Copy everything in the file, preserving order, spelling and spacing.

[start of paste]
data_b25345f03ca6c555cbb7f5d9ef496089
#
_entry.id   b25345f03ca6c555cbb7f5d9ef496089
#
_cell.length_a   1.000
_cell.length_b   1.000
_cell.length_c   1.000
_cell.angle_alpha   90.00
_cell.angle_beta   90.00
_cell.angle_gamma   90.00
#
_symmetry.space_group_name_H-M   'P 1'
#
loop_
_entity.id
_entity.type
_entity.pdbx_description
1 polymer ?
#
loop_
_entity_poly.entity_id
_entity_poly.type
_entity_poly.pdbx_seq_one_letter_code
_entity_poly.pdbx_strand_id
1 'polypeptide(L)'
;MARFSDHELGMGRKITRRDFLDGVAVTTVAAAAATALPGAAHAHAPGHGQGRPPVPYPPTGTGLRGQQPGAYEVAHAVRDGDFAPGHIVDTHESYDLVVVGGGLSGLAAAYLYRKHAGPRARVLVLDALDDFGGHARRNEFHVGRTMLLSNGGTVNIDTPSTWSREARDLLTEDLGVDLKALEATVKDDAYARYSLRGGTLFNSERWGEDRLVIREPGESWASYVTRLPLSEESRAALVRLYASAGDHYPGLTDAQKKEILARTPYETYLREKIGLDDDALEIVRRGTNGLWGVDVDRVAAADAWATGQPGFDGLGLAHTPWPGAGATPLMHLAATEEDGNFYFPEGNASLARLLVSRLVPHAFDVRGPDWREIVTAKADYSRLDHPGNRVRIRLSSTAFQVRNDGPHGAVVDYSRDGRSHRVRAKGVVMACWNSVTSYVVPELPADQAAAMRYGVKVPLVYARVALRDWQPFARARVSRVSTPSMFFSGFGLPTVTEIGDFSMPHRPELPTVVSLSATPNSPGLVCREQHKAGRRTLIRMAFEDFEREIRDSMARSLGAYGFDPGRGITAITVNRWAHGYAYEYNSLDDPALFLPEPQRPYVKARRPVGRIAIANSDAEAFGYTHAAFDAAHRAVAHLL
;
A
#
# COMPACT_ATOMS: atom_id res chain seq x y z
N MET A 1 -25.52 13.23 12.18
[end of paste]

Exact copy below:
data_b25345f03ca6c555cbb7f5d9ef496089
#
_entry.id   b25345f03ca6c555cbb7f5d9ef496089
#
_cell.length_a   1.000
_cell.length_b   1.000
_cell.length_c   1.000
_cell.angle_alpha   90.00
_cell.angle_beta   90.00
_cell.angle_gamma   90.00
#
_symmetry.space_group_name_H-M   'P 1'
#
loop_
_entity.id
_entity.type
_entity.pdbx_description
1 polymer ?
#
loop_
_entity_poly.entity_id
_entity_poly.type
_entity_poly.pdbx_seq_one_letter_code
_entity_poly.pdbx_strand_id
1 'polypeptide(L)'
;MARFSDHELGMGRKITRRDFLDGVAVTTVAAAAATALPGAAHAHAPGHGQGRPPVPYPPTGTGLRGQQPGAYEVAHAVRDGDFAPGHIVDTHESYDLVVVGGGLSGLAAAYLYRKHAGPRARVLVLDALDDFGGHARRNEFHVGRTMLLSNGGTVNIDTPSTWSREARDLLTEDLGVDLKALEATVKDDAYARYSLRGGTLFNSERWGEDRLVIREPGESWASYVTRLPLSEESRAALVRLYASAGDHYPGLTDAQKKEILARTPYETYLREKIGLDDDALEIVRRGTNGLWGVDVDRVAAADAWATGQPGFDGLGLAHTPWPGAGATPLMHLAATEEDGNFYFPEGNASLARLLVSRLVPHAFDVRGPDWREIVTAKADYSRLDHPGNRVRIRLSSTAFQVRNDGPHGAVVDYSRDGRSHRVRAKGVVMACWNSVTSYVVPELPADQAAAMRYGVKVPLVYARVALRDWQPFARARVSRVSTPSMFFSGFGLPTVTEIGDFSMPHRPELPTVVSLSATPNSPGLVCREQHKAGRRTLIRMAFEDFEREIRDSMARSLGAYGFDPGRGITAITVNRWAHGYAYEYNSLDDPALFLPEPQRPYVKARRPVGRIAIANSDAEAFGYTHAAFDAAHRAVAHLL
;
A
#
# COMPACT_ATOMS: atom_id res chain seq x y z
N MET A 1 -25.52 13.23 12.18